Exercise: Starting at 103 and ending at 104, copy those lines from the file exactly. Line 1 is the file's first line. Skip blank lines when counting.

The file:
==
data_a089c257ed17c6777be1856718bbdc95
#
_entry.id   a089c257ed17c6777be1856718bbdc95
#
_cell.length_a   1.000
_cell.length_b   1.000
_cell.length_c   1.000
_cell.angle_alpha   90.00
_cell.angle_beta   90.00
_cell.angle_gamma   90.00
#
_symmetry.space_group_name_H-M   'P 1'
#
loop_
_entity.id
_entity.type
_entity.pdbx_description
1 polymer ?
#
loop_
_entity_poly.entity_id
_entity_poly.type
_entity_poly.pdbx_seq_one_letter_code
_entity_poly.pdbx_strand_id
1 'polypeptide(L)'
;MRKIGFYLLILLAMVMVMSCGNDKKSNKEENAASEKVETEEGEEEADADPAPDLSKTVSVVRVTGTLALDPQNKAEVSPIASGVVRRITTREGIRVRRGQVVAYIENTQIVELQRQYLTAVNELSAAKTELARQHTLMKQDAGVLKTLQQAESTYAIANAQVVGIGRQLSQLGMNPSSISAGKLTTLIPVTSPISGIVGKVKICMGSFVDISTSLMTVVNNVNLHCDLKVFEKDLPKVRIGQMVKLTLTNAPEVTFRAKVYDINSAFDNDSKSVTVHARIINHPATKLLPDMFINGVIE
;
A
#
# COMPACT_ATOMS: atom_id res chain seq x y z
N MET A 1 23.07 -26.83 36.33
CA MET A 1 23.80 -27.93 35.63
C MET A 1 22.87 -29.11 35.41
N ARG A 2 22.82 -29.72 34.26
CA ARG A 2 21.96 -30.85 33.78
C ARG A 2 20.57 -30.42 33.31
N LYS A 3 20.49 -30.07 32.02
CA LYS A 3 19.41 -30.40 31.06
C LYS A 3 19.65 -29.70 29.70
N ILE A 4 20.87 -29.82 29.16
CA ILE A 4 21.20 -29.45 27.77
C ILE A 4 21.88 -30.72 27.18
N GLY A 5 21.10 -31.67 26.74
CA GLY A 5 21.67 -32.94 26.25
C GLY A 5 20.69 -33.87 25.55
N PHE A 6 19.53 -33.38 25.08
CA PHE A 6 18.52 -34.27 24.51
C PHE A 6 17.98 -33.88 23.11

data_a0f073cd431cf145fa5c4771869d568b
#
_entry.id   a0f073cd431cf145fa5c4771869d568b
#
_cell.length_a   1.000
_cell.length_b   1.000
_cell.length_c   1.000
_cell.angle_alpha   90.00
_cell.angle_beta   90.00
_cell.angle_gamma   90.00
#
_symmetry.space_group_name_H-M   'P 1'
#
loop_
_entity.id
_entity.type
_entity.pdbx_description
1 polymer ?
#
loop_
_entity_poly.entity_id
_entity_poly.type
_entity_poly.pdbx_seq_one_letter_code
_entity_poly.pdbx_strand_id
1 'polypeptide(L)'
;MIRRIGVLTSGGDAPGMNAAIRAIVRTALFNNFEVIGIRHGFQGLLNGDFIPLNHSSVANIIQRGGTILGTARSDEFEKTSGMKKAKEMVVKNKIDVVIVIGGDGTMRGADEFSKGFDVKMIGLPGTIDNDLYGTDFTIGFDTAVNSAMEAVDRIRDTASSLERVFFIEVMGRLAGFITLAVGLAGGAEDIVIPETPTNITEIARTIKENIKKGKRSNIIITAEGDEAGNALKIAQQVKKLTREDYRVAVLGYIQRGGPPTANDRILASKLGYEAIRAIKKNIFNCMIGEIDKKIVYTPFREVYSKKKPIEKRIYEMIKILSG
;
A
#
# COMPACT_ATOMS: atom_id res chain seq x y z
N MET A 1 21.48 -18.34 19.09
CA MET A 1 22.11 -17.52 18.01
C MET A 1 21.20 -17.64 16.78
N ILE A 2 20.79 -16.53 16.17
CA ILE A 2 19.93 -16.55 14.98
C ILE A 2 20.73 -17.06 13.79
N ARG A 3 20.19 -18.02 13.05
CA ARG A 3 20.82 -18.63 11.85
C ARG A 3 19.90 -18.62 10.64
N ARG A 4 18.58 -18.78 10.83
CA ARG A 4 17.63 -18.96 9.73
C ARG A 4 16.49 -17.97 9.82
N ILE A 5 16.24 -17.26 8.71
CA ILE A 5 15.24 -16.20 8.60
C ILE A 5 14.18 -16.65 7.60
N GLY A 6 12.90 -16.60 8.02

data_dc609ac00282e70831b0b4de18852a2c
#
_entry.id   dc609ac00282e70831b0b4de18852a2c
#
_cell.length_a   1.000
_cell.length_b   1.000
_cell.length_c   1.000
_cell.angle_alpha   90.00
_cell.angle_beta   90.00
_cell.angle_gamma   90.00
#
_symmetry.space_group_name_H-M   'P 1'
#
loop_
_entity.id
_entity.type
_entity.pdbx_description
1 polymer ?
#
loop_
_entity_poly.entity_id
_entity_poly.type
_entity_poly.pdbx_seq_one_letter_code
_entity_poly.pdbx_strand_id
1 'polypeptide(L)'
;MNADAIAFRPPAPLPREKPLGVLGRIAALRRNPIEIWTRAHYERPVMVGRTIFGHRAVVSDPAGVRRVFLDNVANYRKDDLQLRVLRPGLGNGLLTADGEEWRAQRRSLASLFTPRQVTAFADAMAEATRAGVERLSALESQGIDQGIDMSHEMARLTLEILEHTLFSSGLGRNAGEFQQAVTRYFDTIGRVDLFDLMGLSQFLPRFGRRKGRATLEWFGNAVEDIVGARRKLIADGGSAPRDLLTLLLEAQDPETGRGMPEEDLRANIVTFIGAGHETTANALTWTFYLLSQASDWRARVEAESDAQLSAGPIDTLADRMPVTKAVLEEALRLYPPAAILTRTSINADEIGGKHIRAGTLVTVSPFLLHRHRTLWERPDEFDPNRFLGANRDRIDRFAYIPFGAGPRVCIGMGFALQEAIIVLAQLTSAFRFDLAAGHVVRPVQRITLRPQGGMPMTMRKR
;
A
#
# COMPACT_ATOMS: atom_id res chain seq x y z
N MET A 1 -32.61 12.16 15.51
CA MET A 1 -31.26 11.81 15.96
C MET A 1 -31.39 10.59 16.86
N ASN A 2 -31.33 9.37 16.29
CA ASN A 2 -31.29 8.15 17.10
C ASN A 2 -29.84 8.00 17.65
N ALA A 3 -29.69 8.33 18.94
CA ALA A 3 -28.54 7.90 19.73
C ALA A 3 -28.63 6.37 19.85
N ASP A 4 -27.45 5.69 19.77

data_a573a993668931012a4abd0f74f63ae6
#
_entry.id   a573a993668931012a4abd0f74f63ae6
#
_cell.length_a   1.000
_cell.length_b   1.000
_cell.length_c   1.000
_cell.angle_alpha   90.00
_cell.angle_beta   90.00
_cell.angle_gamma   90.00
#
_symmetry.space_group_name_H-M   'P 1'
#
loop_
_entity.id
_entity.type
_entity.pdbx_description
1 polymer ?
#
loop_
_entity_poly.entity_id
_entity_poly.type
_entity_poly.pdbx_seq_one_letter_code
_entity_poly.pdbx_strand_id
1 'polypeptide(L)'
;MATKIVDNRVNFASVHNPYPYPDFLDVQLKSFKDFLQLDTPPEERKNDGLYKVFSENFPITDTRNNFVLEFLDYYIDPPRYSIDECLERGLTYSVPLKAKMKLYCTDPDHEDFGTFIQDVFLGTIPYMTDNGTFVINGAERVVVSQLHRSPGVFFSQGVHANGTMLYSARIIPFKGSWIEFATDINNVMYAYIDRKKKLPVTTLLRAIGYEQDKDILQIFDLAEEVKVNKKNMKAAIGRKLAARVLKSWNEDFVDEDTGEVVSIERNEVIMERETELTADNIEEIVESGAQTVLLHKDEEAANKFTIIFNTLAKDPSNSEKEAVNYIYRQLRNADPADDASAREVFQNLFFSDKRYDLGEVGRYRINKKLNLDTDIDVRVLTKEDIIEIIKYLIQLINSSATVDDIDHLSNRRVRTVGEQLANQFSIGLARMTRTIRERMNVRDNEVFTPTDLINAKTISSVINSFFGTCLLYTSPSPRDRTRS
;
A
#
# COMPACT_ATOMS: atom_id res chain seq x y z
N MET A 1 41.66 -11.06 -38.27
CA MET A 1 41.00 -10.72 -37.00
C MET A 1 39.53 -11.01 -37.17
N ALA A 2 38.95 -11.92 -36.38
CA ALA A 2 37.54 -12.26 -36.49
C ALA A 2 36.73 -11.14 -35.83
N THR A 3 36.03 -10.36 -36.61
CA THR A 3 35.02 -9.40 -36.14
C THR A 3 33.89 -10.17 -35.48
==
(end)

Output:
_cell.angle_beta   90.00
_cell.angle_gamma   90.00